Because much of the park surrounds the lakes of Sáluhávrre, Vastenjávrre, and Virihávrre, the landscape is open and flat, although there are a few glaciers, mountains, and valleys.

Hiking is one of the most popular activities in the park and the 86-mile Padjelanta Trail is popular among hiking enthusiasts and attracts plenty of visitors. Accessed from Kvikkjokk in the south and Ritsem in the north, the trail ends at the lakeside village of Änonjalmme in the north and passes by the forested Tarra valley.

Well-suited for beginners who want a long-distance trail experience, several mountain huts dot the route but hikers have the option of camping too.

A few other interesting points in the park are Gisuris, where you can see what remains of the ice age deltas, Njierek where you can see fantastic views of the surrounding areas, and the Stáloluokta mountains.

Where to Stay

Continue your adventures with nature by staying in this gorgeous mountain cabin in Rimobäcken. With stunning views of the surrounding mountains and forests, it’s like you never left the park at all.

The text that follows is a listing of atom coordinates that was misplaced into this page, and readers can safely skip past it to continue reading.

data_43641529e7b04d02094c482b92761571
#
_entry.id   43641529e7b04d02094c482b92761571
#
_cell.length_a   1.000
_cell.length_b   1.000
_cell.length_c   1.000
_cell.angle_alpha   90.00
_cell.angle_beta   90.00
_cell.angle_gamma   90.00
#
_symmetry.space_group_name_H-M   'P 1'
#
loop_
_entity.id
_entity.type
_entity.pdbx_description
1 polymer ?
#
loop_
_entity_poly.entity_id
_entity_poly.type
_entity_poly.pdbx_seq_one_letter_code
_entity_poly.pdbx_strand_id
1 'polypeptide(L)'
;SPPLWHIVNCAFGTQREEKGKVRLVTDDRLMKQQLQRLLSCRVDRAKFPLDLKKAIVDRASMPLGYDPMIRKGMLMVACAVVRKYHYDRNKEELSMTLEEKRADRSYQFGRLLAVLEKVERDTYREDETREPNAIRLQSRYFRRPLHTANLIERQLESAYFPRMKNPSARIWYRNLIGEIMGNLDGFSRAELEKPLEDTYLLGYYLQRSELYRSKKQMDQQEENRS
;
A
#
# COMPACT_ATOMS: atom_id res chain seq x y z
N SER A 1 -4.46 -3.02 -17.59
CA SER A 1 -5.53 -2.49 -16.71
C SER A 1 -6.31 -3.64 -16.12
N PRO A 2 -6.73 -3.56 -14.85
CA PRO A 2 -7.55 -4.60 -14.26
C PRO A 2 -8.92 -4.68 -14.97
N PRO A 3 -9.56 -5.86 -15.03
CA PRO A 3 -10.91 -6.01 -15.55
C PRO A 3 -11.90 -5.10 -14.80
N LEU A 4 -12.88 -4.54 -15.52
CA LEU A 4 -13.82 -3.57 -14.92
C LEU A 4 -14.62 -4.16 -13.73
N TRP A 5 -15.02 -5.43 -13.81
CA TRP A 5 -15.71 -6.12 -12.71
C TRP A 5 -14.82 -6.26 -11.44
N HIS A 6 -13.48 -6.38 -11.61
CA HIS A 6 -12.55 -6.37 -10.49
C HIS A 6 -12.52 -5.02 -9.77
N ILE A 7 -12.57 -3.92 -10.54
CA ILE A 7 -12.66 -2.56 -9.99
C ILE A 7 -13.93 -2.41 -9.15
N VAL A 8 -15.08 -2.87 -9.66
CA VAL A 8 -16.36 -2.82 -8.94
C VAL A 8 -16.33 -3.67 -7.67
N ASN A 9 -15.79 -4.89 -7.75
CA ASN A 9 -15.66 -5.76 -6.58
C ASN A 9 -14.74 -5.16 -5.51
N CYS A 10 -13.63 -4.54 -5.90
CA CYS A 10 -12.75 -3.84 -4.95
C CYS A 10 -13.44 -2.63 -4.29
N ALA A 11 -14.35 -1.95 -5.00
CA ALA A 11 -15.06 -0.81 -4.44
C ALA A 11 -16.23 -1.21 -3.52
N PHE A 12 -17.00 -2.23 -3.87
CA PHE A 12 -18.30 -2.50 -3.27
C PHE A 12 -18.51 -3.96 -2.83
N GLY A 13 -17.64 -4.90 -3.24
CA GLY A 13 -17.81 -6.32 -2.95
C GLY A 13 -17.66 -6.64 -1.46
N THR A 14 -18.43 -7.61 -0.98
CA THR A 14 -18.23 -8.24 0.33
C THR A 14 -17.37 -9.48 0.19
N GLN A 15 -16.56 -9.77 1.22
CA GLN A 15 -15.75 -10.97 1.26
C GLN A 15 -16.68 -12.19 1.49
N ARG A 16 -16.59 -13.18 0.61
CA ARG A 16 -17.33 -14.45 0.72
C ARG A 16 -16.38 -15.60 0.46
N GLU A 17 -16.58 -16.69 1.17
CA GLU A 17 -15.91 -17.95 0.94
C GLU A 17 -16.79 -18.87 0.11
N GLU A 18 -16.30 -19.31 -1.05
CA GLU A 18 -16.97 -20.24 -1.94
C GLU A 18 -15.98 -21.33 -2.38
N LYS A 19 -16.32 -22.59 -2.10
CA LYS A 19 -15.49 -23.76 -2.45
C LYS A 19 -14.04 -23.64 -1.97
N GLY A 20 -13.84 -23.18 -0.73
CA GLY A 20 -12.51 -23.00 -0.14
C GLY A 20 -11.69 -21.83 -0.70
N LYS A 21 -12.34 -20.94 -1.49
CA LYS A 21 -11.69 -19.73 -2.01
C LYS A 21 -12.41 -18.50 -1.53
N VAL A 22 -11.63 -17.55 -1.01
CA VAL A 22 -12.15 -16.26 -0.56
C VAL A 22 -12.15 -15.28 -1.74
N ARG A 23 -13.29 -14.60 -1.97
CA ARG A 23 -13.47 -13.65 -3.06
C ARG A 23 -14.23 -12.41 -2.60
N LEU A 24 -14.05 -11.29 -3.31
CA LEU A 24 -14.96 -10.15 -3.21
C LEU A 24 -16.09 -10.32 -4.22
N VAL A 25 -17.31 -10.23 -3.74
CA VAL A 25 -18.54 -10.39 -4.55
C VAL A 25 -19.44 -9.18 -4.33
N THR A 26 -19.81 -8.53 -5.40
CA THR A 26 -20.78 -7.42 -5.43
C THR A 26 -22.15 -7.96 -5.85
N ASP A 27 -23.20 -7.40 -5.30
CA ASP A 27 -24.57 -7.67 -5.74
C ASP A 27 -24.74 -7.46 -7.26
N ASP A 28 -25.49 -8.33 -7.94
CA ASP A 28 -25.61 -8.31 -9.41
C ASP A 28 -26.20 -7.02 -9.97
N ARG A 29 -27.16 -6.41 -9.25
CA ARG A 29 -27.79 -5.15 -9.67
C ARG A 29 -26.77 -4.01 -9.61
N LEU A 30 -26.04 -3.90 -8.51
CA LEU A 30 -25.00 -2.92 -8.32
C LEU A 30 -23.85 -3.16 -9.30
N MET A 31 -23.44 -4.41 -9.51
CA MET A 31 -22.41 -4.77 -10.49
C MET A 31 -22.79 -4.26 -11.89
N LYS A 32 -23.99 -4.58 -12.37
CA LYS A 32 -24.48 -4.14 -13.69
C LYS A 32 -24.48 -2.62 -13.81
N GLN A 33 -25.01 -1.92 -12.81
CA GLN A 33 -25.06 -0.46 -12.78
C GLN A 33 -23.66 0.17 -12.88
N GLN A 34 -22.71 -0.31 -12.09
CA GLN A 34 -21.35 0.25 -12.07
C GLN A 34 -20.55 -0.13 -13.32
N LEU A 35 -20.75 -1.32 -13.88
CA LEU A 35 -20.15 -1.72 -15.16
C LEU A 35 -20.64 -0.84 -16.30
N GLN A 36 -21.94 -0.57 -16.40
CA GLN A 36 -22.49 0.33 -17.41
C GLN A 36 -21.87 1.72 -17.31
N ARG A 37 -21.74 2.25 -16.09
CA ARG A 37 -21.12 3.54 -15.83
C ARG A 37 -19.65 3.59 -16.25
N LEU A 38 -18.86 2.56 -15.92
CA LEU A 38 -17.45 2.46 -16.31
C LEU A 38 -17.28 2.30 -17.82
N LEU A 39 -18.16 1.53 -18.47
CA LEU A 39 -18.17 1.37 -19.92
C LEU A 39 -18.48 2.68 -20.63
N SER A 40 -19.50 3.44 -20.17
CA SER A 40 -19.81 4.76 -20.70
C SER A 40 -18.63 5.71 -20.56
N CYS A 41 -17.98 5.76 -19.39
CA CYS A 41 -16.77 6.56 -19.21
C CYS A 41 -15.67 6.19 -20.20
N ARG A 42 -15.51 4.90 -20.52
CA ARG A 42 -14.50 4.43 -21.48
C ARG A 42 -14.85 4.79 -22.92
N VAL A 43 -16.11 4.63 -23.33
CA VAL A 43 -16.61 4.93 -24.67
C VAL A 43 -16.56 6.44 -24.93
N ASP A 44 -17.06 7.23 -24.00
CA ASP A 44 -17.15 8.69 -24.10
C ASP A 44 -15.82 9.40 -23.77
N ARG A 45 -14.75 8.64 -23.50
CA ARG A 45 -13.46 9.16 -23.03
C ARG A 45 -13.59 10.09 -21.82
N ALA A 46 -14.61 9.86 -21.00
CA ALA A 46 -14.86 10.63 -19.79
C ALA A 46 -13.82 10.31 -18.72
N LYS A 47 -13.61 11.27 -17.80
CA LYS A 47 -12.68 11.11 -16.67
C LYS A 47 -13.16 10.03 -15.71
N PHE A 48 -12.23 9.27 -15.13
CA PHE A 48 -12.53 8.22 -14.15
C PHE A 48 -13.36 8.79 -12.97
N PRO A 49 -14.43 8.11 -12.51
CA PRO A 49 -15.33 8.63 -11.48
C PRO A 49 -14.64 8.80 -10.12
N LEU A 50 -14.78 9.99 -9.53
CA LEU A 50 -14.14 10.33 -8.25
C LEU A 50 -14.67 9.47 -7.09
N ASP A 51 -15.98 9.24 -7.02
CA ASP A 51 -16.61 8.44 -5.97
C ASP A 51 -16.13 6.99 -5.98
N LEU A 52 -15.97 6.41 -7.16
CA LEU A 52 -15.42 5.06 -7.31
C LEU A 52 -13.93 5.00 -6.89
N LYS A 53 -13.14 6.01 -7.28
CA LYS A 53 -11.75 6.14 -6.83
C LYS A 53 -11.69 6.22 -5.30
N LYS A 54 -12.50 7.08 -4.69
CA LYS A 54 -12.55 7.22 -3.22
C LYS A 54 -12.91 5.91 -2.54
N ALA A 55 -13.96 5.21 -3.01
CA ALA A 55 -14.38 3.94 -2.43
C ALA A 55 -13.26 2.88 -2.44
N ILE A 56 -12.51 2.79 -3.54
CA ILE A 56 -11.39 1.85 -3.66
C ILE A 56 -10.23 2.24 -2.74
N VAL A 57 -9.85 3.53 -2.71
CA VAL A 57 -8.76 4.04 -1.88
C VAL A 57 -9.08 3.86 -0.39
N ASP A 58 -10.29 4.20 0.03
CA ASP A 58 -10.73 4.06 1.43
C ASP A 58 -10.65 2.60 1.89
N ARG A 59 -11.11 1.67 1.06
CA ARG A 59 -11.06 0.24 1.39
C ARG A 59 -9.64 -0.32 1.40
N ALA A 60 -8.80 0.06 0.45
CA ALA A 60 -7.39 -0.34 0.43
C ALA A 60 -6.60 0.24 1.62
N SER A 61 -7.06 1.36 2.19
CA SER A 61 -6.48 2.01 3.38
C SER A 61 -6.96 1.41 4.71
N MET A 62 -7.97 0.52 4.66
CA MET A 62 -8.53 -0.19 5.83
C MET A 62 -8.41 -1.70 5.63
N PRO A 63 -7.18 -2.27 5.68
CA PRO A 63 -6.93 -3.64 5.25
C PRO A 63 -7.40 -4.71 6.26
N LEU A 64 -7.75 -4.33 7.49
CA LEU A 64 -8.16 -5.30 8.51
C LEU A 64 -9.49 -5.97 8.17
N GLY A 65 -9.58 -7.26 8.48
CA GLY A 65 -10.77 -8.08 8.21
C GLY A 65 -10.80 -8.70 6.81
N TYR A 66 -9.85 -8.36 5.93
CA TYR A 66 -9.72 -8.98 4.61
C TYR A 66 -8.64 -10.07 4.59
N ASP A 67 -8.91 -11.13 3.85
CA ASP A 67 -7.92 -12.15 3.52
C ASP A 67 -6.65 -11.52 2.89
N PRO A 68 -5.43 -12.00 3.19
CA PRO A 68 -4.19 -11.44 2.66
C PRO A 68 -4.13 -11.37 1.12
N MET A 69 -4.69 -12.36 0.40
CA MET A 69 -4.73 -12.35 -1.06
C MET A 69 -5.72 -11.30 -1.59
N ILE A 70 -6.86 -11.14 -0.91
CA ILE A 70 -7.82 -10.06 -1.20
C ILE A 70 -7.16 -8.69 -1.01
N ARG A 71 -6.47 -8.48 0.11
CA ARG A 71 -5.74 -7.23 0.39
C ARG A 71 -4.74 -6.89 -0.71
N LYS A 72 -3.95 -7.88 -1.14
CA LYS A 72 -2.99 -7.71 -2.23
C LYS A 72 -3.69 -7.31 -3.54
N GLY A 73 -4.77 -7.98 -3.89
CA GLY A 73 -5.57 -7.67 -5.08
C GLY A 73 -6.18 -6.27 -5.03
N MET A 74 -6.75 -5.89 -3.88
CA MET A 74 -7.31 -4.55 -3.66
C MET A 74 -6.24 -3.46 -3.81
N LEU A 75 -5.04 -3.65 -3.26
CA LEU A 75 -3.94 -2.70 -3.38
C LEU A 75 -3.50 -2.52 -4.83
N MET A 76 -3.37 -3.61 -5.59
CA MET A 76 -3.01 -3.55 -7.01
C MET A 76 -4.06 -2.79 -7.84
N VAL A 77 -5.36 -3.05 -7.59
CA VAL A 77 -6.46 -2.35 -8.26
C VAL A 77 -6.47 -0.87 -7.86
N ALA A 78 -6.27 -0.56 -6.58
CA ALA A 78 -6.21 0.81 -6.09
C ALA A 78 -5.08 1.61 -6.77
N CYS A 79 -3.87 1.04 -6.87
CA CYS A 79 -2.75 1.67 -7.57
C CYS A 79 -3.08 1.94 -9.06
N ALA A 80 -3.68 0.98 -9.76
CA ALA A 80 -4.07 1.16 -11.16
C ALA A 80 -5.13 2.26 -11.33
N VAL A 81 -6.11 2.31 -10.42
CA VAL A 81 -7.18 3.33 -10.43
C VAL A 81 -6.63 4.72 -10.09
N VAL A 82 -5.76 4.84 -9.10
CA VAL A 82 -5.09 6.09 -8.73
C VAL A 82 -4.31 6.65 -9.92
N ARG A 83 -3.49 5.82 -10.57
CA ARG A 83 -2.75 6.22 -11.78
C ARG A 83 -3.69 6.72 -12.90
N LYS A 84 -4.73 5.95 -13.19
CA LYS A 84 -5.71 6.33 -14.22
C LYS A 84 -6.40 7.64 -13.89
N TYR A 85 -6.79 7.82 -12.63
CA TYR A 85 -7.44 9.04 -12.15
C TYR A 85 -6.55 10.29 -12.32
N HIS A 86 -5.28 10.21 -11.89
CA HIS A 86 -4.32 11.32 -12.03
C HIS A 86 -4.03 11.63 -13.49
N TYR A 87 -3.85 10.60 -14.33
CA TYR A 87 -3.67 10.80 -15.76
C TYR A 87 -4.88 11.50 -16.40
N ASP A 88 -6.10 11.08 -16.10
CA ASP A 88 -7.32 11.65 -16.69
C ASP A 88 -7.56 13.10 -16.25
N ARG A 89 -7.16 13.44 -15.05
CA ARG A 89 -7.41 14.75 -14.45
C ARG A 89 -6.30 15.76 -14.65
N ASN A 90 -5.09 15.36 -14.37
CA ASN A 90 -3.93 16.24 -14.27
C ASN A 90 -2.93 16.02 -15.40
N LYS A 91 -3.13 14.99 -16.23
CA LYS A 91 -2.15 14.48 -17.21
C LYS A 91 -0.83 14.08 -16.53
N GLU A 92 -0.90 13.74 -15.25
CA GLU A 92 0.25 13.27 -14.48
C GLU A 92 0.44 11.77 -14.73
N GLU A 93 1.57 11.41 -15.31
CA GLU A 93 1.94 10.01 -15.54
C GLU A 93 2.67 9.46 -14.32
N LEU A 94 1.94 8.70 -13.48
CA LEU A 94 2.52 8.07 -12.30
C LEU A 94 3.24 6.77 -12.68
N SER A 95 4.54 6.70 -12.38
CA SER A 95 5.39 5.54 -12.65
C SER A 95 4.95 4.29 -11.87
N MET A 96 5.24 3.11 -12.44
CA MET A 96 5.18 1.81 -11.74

Sonfjället National Park

Sonfjället National Park
  • Size: 40² miles
  • Location: Härjedalen

One of the oldest national parks in Sweden and in Europe, Sonfjället is named after one of the tallest mountains in the region. The round-shaped mountain is suitable for beginners, and during summer, the base becomes a grazing farm for mountain cows and goats.

Established in 1909, the national park got an extension in 1989, increasing its area to approximately 40² miles, but from 1919 to 2010, the park name was officially spelled as Sånfjället.

Sonfjället is particularly popular for having the densest population of bears in the entire country but they are quite difficult to spot. Aside from the bears, the park has a large elk and lynx population too.